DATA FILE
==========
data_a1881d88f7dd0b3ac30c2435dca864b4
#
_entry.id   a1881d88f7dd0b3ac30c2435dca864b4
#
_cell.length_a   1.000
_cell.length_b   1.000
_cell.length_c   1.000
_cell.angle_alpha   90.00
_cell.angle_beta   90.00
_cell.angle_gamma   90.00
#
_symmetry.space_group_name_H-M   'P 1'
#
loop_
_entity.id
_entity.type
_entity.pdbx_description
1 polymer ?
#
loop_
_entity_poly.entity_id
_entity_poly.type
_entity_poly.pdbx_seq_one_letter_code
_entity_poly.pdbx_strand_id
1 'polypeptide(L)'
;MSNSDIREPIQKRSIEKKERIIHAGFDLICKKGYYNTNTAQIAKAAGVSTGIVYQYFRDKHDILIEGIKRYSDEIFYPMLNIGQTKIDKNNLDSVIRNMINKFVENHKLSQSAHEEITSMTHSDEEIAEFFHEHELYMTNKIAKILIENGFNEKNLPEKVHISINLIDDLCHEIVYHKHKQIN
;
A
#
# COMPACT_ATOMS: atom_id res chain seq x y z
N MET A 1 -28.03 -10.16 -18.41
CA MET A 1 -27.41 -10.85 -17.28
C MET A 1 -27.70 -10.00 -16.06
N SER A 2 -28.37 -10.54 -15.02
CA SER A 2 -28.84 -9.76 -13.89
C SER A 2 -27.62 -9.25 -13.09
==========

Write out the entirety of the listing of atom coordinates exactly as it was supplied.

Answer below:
data_a1881d88f7dd0b3ac30c2435dca864b4
#
_entry.id   a1881d88f7dd0b3ac30c2435dca864b4
#
_cell.length_a   1.000
_cell.length_b   1.000
_cell.length_c   1.000
_cell.angle_alpha   90.00
_cell.angle_beta   90.00
_cell.angle_gamma   90.00
#
_symmetry.space_group_name_H-M   'P 1'
#
loop_
_entity.id
_entity.type
_entity.pdbx_description
1 polymer ?
#
loop_
_entity_poly.entity_id
_entity_poly.type
_entity_poly.pdbx_seq_one_letter_code
_entity_poly.pdbx_strand_id
1 'polypeptide(L)'
;MSNSDIREPIQKRSIEKKERIIHAGFDLICKKGYYNTNTAQIAKAAGVSTGIVYQYFRDKHDILIEGIKRYSDEIFYPMLNIGQTKIDKNNLDSVIRNMINKFVENHKLSQSAHEEITSMTHSDEEIAEFFHEHELYMTNKIAKILIENGFNEKNLPEKVHISINLIDDLCHEIVYHKHKQIN
;
A
#
# COMPACT_ATOMS: atom_id res chain seq x y z
N MET A 1 -28.03 -10.16 -18.41
CA MET A 1 -27.41 -10.85 -17.28
C MET A 1 -27.70 -10.00 -16.06
N SER A 2 -28.37 -10.54 -15.02
CA SER A 2 -28.84 -9.76 -13.89
C SER A 2 -27.62 -9.25 -13.09